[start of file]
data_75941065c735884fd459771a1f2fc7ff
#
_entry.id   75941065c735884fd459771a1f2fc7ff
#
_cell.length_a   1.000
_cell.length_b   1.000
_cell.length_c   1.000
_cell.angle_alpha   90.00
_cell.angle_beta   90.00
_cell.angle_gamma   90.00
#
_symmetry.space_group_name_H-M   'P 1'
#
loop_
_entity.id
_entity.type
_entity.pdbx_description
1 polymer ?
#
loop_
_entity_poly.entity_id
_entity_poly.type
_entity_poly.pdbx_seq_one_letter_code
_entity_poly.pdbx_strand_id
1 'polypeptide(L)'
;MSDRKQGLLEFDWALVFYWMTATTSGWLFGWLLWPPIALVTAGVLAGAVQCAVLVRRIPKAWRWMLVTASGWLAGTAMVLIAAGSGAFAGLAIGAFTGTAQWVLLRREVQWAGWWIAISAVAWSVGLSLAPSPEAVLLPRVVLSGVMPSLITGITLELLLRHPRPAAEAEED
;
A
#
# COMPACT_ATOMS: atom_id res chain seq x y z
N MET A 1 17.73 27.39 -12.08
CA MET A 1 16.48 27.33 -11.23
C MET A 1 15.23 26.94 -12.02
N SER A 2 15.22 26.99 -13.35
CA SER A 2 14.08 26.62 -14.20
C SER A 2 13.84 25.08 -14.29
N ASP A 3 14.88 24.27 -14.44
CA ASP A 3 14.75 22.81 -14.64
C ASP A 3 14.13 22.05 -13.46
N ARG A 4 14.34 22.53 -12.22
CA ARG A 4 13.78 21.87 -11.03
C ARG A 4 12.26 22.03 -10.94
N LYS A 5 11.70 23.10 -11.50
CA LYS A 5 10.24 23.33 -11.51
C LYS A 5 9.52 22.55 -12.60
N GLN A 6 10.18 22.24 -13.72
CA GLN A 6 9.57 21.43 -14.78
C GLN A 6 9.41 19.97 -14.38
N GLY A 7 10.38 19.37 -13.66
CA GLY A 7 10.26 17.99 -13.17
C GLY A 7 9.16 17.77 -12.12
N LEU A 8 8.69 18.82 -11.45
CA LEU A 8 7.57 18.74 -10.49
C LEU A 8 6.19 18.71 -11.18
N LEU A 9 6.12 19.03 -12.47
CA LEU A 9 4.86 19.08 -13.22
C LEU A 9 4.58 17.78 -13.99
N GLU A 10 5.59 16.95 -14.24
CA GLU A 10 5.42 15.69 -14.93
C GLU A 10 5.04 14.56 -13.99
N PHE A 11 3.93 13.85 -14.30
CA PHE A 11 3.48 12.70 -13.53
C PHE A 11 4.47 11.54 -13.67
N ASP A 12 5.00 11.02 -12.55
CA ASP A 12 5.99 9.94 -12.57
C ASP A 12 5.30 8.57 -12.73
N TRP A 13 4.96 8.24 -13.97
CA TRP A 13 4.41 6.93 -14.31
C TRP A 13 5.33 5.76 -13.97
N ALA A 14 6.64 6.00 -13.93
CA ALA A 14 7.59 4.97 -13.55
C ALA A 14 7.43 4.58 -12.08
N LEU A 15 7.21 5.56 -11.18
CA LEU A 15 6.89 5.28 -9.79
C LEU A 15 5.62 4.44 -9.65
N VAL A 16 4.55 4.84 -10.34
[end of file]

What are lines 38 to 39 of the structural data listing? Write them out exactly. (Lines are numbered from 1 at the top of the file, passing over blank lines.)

CA ASP A 3 14.75 22.81 -14.64
C ASP A 3 14.13 22.05 -13.46